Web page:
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1 November 2007 Edition

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Sinn Féin campaigns for proactive, new measures on job creation

Seagate closure another blow to North West


It emerged early this week that the Seagate plant in Limavady, County Derry is to close with the loss of more than 900 jobs.   The news comes as the draft programme for Government of the Northern Executive puts a firm focus on job creation.
The Seagate plant, which manufactured components for computer hard disk drives was established at Limavady in 1997.  Seagate’s operation at Limavady is now to be moved to the middle east.  The plant’s manager William O’Kane  has been quoted in the media as saying:
 “It was simply no longer viable to continue to challenge an equivalent operation in the Far East, where they have a significant cost advantage relative to Limavady.”
Seagate received £34 million of tax payers money since 1997 – £4.4million of which was paid since last January. Questions remain regarding the aid granted in the last year, including the failure of those allocating this money to make an assessment of what was coming down the line, and how much, if any, of the money can be retrieved and channelled into other job creation projects.
Sinn Féin East Derry MLA, Francie Brolly expressed deep disappointment at the loss of Seagate jobs, called for the provision of retraining for workers effected and demanded action from Department of Enterprise, Trade and Investment to ensure a replacement for Seagate in Limavady is found. Brolly along with other political party representative met with Seagate Management to press for acceptable remuneration packages. The six weeks pay per year of service package offered by Seagate has been welcomed.
Donegal Senator Pearse Doherty described the job losses as another blow to the North West region saying “Government failure to pro-actively plan for the North West’s economic future and its decade long refusal to take pre-emptive action to lessen the impact of expected job losses in the manufacturing industry has left the region barren of economic prospects.”
On Tuesday Assembly Enterprise Committee Vice Chair Paul Maskey MLA requested a meeting between the DETI Minister Nigel Dodds, Invest NI and the assembly Enterprise, Trade and Investment committee to request answers over the devastating job losses in County Derry while Arthur Morgan TD raised the issue in the Dáil on Wednesday.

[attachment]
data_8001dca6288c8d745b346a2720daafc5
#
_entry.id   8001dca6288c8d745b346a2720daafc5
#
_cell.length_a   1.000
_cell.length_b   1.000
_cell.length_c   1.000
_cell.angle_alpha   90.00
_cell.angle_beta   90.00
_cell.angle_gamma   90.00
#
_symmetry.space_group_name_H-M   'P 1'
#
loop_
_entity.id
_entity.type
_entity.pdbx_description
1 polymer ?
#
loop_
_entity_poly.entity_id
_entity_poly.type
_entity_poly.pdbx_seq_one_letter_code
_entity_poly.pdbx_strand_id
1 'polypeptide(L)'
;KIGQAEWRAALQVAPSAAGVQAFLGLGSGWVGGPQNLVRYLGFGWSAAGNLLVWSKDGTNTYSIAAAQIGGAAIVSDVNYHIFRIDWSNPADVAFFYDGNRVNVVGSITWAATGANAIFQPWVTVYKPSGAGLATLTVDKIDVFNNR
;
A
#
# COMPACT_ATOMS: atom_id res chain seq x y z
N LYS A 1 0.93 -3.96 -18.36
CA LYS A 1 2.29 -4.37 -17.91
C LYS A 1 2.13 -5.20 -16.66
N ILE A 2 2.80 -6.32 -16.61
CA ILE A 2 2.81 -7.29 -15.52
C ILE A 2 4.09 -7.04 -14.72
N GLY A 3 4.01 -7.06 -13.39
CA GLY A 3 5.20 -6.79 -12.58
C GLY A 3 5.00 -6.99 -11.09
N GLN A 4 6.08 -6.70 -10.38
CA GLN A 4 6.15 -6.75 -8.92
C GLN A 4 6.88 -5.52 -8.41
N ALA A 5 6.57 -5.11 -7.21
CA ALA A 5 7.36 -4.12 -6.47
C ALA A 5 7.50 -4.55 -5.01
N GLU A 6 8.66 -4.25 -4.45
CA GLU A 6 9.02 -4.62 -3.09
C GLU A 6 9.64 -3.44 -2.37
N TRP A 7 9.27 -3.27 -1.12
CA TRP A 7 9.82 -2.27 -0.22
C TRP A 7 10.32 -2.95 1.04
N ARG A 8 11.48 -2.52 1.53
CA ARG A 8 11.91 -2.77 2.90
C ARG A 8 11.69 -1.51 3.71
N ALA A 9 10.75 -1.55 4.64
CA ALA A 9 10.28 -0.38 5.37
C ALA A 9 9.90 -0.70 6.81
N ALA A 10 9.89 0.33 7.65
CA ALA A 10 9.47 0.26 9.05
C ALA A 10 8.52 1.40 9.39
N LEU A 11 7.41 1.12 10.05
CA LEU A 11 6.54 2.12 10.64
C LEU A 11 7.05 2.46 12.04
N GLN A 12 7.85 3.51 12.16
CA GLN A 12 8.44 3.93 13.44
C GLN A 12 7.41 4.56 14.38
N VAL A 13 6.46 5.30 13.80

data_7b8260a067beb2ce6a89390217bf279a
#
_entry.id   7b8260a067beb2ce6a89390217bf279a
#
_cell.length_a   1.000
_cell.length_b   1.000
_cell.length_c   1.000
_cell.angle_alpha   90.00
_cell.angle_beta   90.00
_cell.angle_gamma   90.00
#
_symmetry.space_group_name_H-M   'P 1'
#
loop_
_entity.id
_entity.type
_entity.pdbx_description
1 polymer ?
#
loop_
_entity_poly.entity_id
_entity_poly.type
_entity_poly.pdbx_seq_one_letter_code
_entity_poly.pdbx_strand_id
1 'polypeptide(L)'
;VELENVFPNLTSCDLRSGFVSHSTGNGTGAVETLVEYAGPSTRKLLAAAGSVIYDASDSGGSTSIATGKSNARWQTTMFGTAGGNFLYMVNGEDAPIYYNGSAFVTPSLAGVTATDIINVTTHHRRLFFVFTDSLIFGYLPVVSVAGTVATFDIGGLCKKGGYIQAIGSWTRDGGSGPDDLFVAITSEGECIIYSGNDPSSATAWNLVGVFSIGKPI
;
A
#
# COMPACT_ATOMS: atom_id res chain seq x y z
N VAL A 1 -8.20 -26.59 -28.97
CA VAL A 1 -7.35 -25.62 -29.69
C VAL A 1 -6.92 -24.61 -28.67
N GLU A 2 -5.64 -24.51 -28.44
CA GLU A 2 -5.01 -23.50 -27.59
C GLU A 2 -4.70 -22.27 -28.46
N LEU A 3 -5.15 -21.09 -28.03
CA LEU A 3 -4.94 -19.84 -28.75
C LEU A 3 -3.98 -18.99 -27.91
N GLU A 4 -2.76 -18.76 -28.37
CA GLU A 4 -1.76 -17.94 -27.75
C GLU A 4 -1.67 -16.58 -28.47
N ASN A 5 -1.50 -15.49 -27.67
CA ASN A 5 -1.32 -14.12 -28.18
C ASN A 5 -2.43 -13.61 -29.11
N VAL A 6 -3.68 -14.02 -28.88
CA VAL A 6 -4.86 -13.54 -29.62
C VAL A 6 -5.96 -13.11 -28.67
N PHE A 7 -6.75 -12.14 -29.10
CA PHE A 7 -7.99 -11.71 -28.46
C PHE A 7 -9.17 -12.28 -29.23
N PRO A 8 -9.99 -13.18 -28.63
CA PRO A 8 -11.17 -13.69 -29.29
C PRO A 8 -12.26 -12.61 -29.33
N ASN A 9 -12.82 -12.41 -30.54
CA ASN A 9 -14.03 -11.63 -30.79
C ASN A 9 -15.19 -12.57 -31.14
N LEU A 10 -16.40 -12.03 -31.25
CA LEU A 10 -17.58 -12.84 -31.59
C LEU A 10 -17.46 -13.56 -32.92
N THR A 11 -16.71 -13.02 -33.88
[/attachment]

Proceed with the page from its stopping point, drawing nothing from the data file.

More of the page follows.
A joint communiqué issued following the second meeting of the North/South Ministerial Council (NSMC) in Institutional Format held in Dundalk on Tuesday expressed its regret at the decision of Seagate to close its plant at Limavady saying that it recognised that because Seagate’s workforce at Limavady comes from a wide area on a cross-border basis, the plant’s closure decision will have serious implications for both the Northern Executive and the Irish Government. Ministers agreed to co-operate closely in the coming weeks in their efforts to address the situation. 
The Draft Programme for Government sets out plans to create 6,500 new jobs in the Six Counties by 2011 and for 600 companies to become exporters for the first time in the same period.
On Wednesday it was announced that an indigenous enterprise Norbrook pharmaceuticals in Newry is to expand its operation by the creation of up to 293 new jobs including high skill research posts points.
Sinn Féin has long argued for a greater focus on developing in indigenous enterprise  – the expansion at Norbrook is a timely reminder of the job creation potential of indigenous enterprises.
Speaking from Dundalk on Tuesday Six County Deputy First Minister Martin McGuinness MP MLA said that the closure of the Seagate plant highlighted the need for a sustained focus on job creation North and South.
“Job creation has to be a priority North and South. This was a central focus of the recent Budget for the Northern Executive. The loss of a major employer, such as Seagate, has a huge effect on people who lose their jobs, their families and others that provide goods or services to the plant and are therefore dependent on it for their livelihoods.
McGuinness said the closure which affected people on both sides of the border “further demonstrates why enterprise development agencies including the IDA and Invest NI need to work together”.
The Deputy First Minister concluded by saying “Infrastructure deficits that hamper the ability of the North West to attract jobs need to be addressed as a matter of urgency. Workers have to be upskilled to ensure they can access alternative employment and so that Ireland as a whole can regain its competitiveness. Only through such a proactive approach can we remain attractive to investors and be in a position to facilitate the creation and expansion of indigenous enterprises.”


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